In fact, it’s that very first-person approach that “gets him there” and far beyond besides. Country Gentlemen, whilst not a concept album, tells a definite story and, in doing so appears particularly novelistic, an idea Pearson agrees with: ‘It was definitely written that way. I’d written the songs and tweaked what I needed to, taken away what I needed to so that it wouldn’t be one particular piece. The songs sit on their own but there’s one theme… They’re sort of little journals that make up one piece that you need to listen to from beginning to end but hopefully stand on their own too.’ In fact, Pearson often compares his work to artforms not usually associated with a seemingly simple folk album. The length of most of the tracks (four of the seven are over ten minutes long) takes this strictly out of the realm of traditional songwriting, and it seems other areas of culture have informed this approach: ‘You look at classical music – they had pretty long songs…  The nature of that stuff affects you the most. I mean you read a long book or watch a long film, those things have always affected me most profoundly. I guess the depths and breadths that take a little while for the listener mean you can get to a deeper spot by and large.’

But, just as we can (and should) celebrate this approach and the benefits it reaps, the costs are just as evident. Quite apart from Pearson’s own struggle to bring the album to the public, when something’s quite so good we can selfishly demand more. Pearson seems wary about committing to any more work anytime soon: ‘I’m not gonna be pretty about it, I don’t know. I’ve got to think about the value of it. I’ve got tons of songs [but] I wouldn’t want to be infringed upon by putting out records. I mean you put out records and certain things are required of you; touring, interviews. It takes away a certain perspective of a normal experience of life – I don’t wanna be an asshole. People who do all that have to take preventative measures, they build up walls, y’know? Become a dick. I’ve never really met a hero of mine that wasn’t. That’s just the nature of the game. So I’ve really gotta think about it and see what to do.’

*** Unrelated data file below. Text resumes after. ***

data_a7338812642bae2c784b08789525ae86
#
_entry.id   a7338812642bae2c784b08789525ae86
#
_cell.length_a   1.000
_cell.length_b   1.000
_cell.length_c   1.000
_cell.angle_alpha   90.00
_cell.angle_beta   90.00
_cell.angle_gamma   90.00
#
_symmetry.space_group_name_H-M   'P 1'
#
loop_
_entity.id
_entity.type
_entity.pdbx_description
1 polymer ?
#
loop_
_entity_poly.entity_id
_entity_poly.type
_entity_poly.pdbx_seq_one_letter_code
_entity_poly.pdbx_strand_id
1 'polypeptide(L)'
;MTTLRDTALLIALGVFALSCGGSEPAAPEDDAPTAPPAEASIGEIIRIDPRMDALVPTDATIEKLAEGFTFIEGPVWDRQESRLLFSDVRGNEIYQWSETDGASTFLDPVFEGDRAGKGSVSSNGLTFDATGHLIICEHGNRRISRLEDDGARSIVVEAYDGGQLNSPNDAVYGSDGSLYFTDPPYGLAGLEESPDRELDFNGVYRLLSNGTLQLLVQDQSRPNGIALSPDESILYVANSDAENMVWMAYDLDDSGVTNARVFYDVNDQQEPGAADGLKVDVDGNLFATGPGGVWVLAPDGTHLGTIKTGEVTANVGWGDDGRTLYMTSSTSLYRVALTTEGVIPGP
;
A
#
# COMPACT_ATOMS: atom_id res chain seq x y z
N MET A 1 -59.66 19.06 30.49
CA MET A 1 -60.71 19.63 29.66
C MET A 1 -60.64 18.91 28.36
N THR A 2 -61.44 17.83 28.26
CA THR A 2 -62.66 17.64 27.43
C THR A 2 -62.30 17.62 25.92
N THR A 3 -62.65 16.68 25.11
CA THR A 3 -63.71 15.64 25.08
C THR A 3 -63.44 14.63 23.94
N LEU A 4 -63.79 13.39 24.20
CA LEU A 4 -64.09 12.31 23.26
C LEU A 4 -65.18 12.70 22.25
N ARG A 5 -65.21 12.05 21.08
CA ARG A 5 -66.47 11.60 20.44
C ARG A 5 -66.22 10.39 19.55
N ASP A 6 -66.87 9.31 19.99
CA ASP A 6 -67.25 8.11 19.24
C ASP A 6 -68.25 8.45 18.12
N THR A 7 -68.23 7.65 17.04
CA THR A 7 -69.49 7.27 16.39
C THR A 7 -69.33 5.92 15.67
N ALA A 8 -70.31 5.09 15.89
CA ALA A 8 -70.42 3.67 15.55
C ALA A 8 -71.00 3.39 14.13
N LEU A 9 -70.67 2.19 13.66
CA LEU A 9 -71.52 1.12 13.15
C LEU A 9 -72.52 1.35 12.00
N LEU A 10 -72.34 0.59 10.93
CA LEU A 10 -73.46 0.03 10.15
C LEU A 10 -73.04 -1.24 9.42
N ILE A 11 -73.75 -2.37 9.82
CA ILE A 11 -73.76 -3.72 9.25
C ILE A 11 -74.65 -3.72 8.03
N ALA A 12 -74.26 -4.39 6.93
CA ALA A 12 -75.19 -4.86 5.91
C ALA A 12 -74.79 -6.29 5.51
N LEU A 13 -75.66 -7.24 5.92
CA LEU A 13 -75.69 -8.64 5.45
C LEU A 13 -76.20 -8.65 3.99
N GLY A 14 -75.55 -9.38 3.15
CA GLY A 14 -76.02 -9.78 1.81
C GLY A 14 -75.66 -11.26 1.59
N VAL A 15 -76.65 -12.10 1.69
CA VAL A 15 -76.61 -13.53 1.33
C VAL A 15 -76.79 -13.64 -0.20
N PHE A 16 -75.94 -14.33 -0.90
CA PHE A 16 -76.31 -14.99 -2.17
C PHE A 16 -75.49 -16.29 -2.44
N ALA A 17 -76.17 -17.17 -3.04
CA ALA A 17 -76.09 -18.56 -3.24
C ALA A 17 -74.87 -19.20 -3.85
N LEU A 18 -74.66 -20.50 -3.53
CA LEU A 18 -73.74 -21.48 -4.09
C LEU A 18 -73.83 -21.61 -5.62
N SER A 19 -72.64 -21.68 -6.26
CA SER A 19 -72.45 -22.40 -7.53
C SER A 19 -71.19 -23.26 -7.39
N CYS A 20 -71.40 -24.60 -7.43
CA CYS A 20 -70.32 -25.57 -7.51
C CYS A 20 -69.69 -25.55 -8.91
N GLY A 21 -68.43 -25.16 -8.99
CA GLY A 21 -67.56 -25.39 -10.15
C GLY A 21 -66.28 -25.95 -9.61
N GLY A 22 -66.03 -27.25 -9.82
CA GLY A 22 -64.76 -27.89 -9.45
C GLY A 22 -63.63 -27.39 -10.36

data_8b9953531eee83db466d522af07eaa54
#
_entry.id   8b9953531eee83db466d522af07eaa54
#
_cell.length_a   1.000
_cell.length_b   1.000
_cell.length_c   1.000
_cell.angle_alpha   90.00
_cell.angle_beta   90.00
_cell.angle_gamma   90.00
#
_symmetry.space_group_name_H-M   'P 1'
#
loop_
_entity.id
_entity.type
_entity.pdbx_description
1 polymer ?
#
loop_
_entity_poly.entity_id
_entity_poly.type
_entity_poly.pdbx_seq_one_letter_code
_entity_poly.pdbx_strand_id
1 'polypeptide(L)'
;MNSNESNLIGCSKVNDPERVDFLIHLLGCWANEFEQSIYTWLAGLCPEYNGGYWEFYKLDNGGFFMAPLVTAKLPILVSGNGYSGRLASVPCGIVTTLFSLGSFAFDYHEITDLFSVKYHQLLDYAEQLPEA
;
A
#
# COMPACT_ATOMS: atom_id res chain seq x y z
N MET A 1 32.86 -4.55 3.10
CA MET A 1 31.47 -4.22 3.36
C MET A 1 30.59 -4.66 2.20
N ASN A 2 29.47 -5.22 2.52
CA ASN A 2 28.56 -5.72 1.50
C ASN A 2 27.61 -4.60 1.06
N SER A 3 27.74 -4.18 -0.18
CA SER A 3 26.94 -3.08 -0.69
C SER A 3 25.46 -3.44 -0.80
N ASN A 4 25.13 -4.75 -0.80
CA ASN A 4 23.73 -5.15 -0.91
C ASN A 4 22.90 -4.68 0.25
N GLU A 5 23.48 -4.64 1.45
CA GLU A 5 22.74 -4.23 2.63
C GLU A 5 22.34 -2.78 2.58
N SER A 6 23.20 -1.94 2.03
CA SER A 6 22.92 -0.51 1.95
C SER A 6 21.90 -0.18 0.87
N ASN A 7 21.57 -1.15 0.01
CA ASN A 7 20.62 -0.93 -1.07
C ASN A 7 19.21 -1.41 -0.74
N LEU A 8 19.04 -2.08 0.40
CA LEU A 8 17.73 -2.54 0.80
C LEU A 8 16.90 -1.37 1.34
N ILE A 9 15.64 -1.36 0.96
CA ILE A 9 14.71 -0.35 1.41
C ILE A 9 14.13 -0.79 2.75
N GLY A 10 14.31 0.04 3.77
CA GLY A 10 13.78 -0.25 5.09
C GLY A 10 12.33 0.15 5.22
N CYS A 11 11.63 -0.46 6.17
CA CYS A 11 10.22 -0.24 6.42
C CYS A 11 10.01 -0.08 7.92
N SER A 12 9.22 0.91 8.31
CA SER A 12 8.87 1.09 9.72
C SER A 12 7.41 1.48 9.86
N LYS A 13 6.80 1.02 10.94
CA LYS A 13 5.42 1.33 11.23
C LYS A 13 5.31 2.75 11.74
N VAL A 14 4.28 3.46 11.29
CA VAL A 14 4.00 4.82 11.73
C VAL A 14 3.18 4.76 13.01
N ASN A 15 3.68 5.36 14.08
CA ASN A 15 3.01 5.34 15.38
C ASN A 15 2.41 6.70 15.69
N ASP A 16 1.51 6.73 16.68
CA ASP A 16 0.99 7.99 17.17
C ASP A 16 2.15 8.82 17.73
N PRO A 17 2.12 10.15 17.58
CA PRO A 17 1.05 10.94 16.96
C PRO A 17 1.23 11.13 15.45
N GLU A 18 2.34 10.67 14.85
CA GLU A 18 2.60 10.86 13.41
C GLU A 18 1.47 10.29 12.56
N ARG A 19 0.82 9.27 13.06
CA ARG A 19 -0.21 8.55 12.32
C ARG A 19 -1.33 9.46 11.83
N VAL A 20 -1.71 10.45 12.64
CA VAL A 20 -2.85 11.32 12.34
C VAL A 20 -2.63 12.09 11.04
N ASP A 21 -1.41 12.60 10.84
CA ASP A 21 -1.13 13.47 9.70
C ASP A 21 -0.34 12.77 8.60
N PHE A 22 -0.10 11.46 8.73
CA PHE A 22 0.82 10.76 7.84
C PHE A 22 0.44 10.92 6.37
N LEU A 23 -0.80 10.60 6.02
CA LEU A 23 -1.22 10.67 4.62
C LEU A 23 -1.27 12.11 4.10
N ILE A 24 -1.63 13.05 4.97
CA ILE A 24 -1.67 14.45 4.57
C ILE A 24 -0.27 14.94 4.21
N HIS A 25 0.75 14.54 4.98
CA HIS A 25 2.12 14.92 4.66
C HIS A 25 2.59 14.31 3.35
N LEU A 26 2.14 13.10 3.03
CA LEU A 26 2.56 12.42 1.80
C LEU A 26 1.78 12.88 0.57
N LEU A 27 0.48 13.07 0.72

That said, he does admit to having recorded ‘Neil Young cover versions’ of his own tracks with a full band, but seems unsure as to what to do with them. ‘I’ve got so many unfinished ideas to pull from, I’ve been collecting them as scraps and putting them in categories. I’ve just gotta try to work on the songcraft side of it… Once you put something out you can never take it back. You don’t want to take away from what good has transpired. What little good’s come from it, you don’t wanna go fucking it up.’ Who knows what we can expect of Josh T. Pearson next, or whether we can expect anything at all. The sheer duality of the man makes him impossible to read and yet so much more readable when he presents his work. Then again, we might already have an answer: ‘I could go home and record pop versions. I’ve travelled a lot, I don’t need to see anymore. I say go pop. Fuck this art shit.’

Josh T. Pearson is currently touring and you can go and see his incredible live show in the following places and on the following dates:

Wed 21 Sept Nottingham Glee Club 0871 2302360
Thurs 22 Sept Norwich Arts Centre 01603 660352
Sat 24 Sept Cambridge Junction 2 01223 511511
Mon 26 Sept Leeds Bluebell Social Club 0113 245 5570
Tues 27 Sept Gateshead The Sage
Wed 28 Sept Birmingham Glee Club 0871 472 0400
Mon 21 Nov Manchester Royal Northern College of Music
Tues 22 Nov Glasgow Oran Moor
Wed 23 Nov Leicester The Musician
Thurs 24 Nov Cardiff The Globe
Fri 25 Nov Exeter Phoenix
Sat 26 Nov London Barbican ‘An Evening with Josh T. Pearson and Guests’